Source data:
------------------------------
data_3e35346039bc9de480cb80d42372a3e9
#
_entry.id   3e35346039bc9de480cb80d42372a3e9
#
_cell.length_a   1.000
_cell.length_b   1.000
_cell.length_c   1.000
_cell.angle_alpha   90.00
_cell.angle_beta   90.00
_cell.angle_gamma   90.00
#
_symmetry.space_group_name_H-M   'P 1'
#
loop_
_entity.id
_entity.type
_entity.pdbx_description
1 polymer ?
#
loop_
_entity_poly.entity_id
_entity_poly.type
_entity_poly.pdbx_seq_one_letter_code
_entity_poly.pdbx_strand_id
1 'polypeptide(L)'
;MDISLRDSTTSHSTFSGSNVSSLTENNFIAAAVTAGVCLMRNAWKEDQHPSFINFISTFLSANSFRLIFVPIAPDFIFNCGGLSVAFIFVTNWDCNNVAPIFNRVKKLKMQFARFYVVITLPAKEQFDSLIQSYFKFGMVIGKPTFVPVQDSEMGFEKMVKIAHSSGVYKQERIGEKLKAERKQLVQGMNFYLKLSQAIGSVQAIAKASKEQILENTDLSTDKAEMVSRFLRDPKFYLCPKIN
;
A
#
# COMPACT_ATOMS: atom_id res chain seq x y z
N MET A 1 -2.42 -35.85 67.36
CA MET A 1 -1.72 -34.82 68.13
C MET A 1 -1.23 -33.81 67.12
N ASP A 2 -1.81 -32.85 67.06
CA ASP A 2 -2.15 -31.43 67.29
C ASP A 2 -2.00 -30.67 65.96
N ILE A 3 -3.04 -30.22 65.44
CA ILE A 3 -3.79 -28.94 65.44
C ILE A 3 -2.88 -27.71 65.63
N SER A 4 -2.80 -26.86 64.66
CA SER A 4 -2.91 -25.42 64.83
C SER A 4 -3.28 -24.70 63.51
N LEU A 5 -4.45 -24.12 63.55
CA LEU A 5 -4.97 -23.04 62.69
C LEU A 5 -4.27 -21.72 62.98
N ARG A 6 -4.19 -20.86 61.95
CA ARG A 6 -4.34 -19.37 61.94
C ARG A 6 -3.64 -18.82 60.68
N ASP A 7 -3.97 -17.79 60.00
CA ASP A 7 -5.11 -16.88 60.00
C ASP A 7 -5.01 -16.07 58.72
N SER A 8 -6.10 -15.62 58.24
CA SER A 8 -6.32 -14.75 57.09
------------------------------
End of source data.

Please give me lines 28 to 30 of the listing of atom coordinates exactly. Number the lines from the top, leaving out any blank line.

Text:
A
#
# COMPACT_ATOMS: atom_id res chain seq x y z